The NHS Long-term plan
With growing pressure on the NHS – people living longer, more people living with long-term conditions, and lifestyle choices affecting people’s health – changes are needed to make sure everybody gets the support they need.
The Government has announced that the NHS budget will be increased by £20 billion a year. In January 2019, NHS England published an ambitious ten-year plan showing how this extra money will be spent. The plan sets out the areas that the NHS wants to make better.
What has Healthwatch Warwickshire done?
Healthwatch England created two surveys to help gather views about how health services are delivered locally – a general survey, and one for individuals living with specific conditions (such as Cancer, or Mental Health problems). Local Healthwatch all over the country ran engagement activities and shared the survey to gather your views and help make care better.
Healthwatch Warwickshire and Healthwatch Coventry shared the surveys, including going out to groups and community spaces. We also held several engagement activities on the topics of Technology in Healthcare and Proactive and Preventative Care.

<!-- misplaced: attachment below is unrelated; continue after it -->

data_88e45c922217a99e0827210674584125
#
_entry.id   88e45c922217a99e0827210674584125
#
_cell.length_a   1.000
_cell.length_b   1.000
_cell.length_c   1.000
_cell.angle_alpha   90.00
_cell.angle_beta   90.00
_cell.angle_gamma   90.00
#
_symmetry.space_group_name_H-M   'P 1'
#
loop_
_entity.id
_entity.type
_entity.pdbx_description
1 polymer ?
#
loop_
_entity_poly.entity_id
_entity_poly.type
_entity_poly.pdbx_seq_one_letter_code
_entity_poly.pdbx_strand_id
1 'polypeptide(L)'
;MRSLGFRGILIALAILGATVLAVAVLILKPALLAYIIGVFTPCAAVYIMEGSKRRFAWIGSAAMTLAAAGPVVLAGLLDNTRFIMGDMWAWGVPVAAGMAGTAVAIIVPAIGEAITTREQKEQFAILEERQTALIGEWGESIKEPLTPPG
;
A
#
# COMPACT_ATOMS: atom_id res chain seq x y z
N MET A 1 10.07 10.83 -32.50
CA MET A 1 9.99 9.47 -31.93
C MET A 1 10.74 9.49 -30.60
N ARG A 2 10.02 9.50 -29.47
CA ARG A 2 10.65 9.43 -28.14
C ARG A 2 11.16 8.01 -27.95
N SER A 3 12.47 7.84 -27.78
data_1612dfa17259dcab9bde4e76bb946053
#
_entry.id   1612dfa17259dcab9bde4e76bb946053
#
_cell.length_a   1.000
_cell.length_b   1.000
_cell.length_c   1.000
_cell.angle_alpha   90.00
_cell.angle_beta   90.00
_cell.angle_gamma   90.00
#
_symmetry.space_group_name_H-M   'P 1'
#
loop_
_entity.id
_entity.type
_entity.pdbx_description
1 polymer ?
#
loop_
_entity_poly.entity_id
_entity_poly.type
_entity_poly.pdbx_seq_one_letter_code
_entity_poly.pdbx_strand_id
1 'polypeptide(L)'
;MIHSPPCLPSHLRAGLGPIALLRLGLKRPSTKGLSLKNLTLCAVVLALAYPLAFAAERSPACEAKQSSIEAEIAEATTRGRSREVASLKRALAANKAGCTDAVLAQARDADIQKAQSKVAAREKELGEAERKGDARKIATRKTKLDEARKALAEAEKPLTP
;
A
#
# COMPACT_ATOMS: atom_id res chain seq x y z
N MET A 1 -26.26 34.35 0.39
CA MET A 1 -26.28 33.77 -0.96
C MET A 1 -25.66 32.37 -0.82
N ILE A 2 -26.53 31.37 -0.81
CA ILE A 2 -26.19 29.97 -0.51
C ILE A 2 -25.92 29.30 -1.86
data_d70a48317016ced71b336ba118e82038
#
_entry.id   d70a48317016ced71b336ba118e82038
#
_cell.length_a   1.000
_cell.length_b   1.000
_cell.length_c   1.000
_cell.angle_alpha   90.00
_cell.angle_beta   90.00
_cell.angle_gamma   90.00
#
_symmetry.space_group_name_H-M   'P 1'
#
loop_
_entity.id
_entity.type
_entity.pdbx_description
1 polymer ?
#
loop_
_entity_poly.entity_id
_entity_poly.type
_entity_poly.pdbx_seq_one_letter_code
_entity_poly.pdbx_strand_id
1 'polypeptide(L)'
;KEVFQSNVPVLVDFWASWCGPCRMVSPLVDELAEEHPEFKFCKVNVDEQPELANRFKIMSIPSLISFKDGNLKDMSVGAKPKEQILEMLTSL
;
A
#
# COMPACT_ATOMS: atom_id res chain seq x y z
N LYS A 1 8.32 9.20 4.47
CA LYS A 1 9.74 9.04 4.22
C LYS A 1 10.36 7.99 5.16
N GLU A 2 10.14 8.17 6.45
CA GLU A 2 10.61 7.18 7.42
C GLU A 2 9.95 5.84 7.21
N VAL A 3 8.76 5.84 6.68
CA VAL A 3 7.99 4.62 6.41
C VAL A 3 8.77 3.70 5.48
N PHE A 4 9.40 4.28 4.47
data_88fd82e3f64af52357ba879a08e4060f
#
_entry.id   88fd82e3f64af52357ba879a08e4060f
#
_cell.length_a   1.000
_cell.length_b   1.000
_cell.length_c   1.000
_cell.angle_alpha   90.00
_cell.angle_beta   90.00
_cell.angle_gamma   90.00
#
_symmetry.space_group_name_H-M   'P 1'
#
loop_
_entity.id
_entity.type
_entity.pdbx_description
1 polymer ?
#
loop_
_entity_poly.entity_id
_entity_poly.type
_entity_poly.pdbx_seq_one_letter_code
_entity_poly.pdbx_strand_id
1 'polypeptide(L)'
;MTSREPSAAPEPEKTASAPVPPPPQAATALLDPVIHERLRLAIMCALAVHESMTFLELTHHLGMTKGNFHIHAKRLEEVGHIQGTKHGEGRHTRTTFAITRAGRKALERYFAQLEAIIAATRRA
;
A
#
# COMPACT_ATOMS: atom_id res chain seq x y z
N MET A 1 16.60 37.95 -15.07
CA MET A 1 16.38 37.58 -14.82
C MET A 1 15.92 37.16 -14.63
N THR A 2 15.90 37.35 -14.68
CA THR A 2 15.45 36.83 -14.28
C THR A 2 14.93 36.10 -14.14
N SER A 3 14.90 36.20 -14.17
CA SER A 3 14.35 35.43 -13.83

What did we find?
Over 800 people told us about the changes they would like to see, which included:
- Better communication between patients and services
- Improvements in services for conditions such as Autism, Dementia and Mental Health conditions
- Having alternatives to online
- Improved transport to healthcare and short travel times
- More access to GP appointments
- Reduced waiting times for Doctors appointments, treatment and ongoing support
The General Survey illustrated that respondents in both Coventry and Warwickshire would like to see improved access to healthcare and would like to feel like they have been listened to. People continued to tell us that they have problems with transport and would like to have more choice when it comes to when and where they receive treatment.
The Specific Conditions survey told us that when it came to support, seeing a specialist, and getting good timely communications. People with cancer had more positive experiences than people with other conditions. Those with specific conditions, such as autism, clearly indicated that they felt waiting times were too long and that they received little or no support. A large proportion of respondents told us that waiting times and accessing ongoing support continued to be a problem